Getting from one side of the planet to the other has never been easier or faster than it is now. The main reason for this is the more affordable and regular flights that provide convenience and speed at a low cost. But the benefits to travelers come at a price for the environment, which is rising as fast as the number of passengers themselves.
Thankfully, many governments are now acknowledging the problem of increasing greenhouse gas emissions from the aviation industry, and are introducing tougher regulations on types and eco-friendliness of fuel. The inevitable response of the parties that are directly affected is of course to sponsor and encourage developments of cleaner fuels that comply with the requirements, yet are cost-effective and do not compete for land with food resources.
A team of scientists from University of California, Berkeley, led by Alexis Bell, received funding from BP to develop such highly desirable fuel for airplanes, and what they came up is pretty sweet. Their revolutionary product is jet biofuel and lubricant made from sugarcane that can grow in marginal land, not used for agriculture.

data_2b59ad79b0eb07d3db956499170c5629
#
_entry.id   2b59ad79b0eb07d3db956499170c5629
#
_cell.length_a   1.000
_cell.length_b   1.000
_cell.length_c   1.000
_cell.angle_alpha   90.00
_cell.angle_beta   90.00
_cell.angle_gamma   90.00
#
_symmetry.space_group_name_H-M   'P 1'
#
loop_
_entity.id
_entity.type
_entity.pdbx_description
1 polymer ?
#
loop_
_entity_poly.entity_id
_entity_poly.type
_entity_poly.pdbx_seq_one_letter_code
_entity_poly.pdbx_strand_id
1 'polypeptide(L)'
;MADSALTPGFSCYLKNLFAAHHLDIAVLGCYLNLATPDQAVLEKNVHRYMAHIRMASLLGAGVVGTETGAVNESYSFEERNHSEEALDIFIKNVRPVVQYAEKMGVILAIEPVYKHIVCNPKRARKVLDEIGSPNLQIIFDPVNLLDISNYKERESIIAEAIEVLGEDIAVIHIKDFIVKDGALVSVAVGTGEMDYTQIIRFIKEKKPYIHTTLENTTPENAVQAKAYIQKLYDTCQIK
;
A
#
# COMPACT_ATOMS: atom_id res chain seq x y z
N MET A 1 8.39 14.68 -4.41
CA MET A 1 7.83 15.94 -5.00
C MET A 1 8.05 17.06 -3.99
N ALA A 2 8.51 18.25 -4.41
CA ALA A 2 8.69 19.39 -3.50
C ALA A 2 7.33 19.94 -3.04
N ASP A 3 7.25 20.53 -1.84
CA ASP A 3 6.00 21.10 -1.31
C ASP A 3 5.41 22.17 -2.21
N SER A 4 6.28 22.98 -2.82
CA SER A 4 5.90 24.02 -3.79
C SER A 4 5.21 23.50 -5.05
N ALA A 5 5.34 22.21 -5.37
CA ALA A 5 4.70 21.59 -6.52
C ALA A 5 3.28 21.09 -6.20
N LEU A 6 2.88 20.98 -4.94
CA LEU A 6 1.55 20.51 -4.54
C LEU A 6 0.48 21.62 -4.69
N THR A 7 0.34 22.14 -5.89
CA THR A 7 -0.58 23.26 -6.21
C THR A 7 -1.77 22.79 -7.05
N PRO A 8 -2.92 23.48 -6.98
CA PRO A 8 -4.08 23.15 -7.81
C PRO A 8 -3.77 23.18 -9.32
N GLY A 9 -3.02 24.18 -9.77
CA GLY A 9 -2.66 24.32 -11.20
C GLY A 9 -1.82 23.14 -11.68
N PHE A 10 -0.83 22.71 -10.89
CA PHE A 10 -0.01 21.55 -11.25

The biofuel meets all requirements set by European Union, including no oxygen content, the right lubricity, perfect boiling point distribution and it does not become gelatinous at extreme low temperatures (a.k.a has low pour point).
The use of biofuels and biofuel blends in aviation has been under serious consideration for almost a decade now. Since it first came into the picture, there have been quite a number of success stories, and commercial flights conducted on biofuel. In fact, the use of sugarcane to make biofuel for airplanes is also not new, with Lufthansa and their partners from the biotech company Amyris leading the way in development of the product.
I am not too sure who was first to come up with the idea of growing sugarcane in Brazil and turning it into jet fuel, but it is certain the the German guys made it to the news first. Considering that BP is pushing for patent on the technology by Bell and team, I guess they have either been slower in making their product public, or the lubricants made in the process, are really the golden penny.
Full technical details can be found in the study published in Proceedings of the National Academy of Sciences earlier this week.
Image (c) AP